Signs of choking
Choking occurs when a piece of food, an object, or a liquid blocks the throat. Children often choke as a result of placing foreign objects into their mouths. Adults can choke from breathing in fumes or eating or drinking too rapidly.
Most people choke at some point in their lives. It’s usually short-lived and doesn’t pose any real danger. However, choking can be dangerous and cause life-threatening complications.
A person who’s choking may cough continuously until they expel the food or liquid from their throat or airway. However, in some cases, the object, food, or liquid gets stuck in the throat and cuts off the air supply.
A person who’s choking may display an inability to:
- make noise
They may also have a bluish tint to the lips, skin, or nails from a lack of oxygen.
The person may cross their hands over their throat to let you know that they’re choking.
Children usually choke from placing objects in their mouths. They normally do this out of curiosity. However, they may also choke when eating too quickly or when talking with food in their mouths.
Common objects that children choke on are:
- pencil erasers
- hot dogs
- chewing gum
- cherry tomatoes
- whole grapes
- large pieces of fruit
- large pieces of vegetables
Adults usually choke when swallowing food without chewing properly or when laughing while eating or drinking.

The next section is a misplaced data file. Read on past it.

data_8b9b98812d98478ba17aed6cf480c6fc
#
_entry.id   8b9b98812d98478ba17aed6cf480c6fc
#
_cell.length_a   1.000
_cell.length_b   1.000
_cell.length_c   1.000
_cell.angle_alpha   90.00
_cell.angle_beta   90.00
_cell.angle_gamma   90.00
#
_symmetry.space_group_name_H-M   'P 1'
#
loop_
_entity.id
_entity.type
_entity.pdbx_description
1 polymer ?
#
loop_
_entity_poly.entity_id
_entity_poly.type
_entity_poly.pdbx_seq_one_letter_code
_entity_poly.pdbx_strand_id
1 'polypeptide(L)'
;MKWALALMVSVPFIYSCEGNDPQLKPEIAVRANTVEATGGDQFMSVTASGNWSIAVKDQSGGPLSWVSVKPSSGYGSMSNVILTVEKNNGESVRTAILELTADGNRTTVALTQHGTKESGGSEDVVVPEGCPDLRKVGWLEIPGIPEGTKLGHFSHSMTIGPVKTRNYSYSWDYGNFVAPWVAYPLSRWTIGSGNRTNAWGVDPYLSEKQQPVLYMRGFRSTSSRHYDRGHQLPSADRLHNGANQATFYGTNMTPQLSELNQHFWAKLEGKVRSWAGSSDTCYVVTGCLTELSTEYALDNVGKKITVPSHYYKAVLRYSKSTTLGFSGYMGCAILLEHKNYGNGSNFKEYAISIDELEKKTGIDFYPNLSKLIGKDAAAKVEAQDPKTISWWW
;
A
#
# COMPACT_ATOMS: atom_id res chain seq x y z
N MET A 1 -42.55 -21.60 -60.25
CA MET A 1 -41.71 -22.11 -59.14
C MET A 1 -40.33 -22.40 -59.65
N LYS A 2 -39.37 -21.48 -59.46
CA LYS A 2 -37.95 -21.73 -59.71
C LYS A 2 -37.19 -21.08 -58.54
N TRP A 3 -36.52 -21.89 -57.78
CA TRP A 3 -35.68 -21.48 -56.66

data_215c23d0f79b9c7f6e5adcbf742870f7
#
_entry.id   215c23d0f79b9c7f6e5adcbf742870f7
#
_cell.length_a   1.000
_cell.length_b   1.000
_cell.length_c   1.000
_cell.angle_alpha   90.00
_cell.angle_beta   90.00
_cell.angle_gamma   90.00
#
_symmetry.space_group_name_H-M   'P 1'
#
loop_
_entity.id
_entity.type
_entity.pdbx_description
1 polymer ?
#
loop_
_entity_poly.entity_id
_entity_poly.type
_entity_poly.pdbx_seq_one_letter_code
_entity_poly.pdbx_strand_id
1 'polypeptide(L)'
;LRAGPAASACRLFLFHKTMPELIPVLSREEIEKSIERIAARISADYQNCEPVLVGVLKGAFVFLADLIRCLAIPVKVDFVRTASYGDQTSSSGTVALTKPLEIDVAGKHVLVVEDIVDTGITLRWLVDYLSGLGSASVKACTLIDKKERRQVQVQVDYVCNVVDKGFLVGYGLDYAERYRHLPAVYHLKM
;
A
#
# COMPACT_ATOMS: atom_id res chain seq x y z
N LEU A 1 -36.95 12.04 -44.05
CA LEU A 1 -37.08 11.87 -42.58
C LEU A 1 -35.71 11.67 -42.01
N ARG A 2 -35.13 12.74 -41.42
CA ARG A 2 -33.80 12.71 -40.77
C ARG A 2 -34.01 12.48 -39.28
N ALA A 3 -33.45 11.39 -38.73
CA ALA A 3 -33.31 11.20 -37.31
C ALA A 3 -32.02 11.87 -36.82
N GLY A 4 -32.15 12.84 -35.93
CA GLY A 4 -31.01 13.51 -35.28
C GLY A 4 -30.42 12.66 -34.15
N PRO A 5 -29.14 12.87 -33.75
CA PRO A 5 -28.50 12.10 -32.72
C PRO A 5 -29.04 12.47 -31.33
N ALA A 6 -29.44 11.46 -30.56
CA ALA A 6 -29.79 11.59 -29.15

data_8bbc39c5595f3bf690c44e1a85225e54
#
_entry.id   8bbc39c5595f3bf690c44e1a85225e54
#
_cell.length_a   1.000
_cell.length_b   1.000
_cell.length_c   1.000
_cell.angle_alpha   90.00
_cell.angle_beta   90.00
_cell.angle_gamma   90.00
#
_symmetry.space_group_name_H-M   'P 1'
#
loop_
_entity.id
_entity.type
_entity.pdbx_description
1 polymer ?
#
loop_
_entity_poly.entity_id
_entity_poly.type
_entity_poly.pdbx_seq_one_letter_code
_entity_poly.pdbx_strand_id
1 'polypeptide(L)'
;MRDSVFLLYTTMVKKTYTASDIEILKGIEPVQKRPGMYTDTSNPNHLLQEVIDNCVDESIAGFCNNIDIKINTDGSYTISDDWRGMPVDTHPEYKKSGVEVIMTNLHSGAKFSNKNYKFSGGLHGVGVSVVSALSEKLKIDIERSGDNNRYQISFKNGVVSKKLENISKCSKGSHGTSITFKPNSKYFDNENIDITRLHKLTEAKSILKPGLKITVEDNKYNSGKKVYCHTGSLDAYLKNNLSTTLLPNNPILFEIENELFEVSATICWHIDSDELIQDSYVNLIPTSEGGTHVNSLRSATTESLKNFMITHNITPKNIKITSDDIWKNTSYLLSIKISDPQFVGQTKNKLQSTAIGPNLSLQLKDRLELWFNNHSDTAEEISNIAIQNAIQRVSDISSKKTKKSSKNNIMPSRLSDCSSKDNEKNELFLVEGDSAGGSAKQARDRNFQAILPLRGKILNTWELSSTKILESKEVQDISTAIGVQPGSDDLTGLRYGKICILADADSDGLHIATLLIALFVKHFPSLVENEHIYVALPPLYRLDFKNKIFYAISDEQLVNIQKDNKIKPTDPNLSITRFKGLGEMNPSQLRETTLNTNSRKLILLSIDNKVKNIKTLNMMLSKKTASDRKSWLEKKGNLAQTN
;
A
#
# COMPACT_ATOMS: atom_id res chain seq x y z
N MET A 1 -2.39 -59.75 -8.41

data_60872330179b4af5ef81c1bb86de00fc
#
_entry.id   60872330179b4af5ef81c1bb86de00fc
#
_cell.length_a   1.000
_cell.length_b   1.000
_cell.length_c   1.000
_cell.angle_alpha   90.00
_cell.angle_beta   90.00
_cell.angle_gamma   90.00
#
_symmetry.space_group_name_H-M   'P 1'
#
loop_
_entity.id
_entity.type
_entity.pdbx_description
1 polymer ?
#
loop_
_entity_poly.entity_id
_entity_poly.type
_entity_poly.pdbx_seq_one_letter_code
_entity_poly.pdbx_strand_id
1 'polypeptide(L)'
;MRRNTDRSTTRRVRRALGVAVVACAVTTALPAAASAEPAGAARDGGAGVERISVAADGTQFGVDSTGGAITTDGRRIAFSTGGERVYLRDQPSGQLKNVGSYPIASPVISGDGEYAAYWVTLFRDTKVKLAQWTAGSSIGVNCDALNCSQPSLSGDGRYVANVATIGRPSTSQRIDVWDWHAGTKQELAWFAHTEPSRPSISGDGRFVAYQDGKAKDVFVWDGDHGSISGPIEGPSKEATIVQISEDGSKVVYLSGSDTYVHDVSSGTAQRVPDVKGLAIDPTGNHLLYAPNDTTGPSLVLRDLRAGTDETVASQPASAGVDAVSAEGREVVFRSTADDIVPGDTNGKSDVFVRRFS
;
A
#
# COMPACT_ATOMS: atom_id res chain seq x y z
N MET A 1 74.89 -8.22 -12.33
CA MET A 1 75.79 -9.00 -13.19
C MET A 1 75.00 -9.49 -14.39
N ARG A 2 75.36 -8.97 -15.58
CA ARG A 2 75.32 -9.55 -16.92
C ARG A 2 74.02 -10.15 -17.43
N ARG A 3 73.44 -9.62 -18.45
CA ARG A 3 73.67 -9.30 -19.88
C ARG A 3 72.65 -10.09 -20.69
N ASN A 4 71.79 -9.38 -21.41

Use the Red Cross’ “five-and-five” method to treat a person who’s choking: Hit the person’s back with the heel of your hand five times between the shoulder blades. Next, perform the Heimlich maneuver five times. Alternate between the two until the person is no longer choking.
Don’t perform the five-and-five method on a child. You should only give a child the Heimlich maneuver.
The Heimlich maneuver
Follow these steps to perform the Heimlich maneuver:
- Stand behind the person with your arms wrapped around their waist.
- Lean the person forward.
- Ball your hand into a fist and place it on the person’s abdomen, above their navel.
- Use your free hand to grip your fist and press into the person’s abdomen in an upward motion.
- Repeat this method five times.
- If the object is still stuck in the person’s throat, repeat these steps five more times.
If the person is unconscious, clear their airway if possible. You can do this using your finger. However, be careful not to push the object further into the throat. Call 911 or your local emergency services, and then begin CPR.
You should follow these steps to perform CPR:
- Lay the person down on their back, on a flat surface.
- Kneel on the side of the unconscious person and place your hand in the middle of their chest, palm down.
- Place your free hand over the top of the other. Lean forward with your shoulders and push down quickly, 100 times per minute. This is called chest compression.
- Repeat this process until the person starts breathing again or medical help gets there.
The complications of choking include throat irritation, throat damage, and death from asphyxiation.
You can prevent your child from choking by keeping their play area free of small objects, such as coins, erasers, and building blocks. Chop your child’s food into small pieces, making it easier for them to swallow. Discourage your child from talking while eating.
Prevent yourself from choking by chewing your food completely, avoiding talking or laughing while eating, and keeping water near you while eating.